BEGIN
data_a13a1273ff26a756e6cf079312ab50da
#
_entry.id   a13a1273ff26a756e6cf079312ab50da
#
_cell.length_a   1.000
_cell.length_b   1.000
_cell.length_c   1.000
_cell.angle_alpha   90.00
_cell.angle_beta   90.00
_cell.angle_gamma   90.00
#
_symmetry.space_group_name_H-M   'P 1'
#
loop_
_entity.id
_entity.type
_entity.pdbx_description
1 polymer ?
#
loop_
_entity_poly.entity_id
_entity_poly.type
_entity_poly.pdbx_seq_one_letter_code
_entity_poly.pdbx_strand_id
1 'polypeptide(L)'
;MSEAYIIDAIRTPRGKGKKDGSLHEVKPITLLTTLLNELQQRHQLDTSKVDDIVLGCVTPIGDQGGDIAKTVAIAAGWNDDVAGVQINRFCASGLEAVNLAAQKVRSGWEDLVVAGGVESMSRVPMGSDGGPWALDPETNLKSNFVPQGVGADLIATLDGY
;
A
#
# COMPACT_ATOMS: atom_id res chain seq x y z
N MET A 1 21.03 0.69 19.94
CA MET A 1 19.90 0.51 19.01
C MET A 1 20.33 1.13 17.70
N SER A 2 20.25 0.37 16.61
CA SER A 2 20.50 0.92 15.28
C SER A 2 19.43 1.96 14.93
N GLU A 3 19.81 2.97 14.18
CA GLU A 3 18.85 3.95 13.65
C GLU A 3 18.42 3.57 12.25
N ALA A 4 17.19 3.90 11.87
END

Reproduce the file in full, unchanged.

data_a13a1273ff26a756e6cf079312ab50da
#
_entry.id   a13a1273ff26a756e6cf079312ab50da
#
_cell.length_a   1.000
_cell.length_b   1.000
_cell.length_c   1.000
_cell.angle_alpha   90.00
_cell.angle_beta   90.00
_cell.angle_gamma   90.00
#
_symmetry.space_group_name_H-M   'P 1'
#
loop_
_entity.id
_entity.type
_entity.pdbx_description
1 polymer ?
#
loop_
_entity_poly.entity_id
_entity_poly.type
_entity_poly.pdbx_seq_one_letter_code
_entity_poly.pdbx_strand_id
1 'polypeptide(L)'
;MSEAYIIDAIRTPRGKGKKDGSLHEVKPITLLTTLLNELQQRHQLDTSKVDDIVLGCVTPIGDQGGDIAKTVAIAAGWNDDVAGVQINRFCASGLEAVNLAAQKVRSGWEDLVVAGGVESMSRVPMGSDGGPWALDPETNLKSNFVPQGVGADLIATLDGY
;
A
#
# COMPACT_ATOMS: atom_id res chain seq x y z
N MET A 1 21.03 0.69 19.94
CA MET A 1 19.90 0.51 19.01
C MET A 1 20.33 1.13 17.70
N SER A 2 20.25 0.37 16.61
CA SER A 2 20.50 0.92 15.28
C SER A 2 19.43 1.96 14.93
N GLU A 3 19.81 2.97 14.18
CA GLU A 3 18.85 3.95 13.65
C GLU A 3 18.42 3.57 12.25
N ALA A 4 17.19 3.90 11.87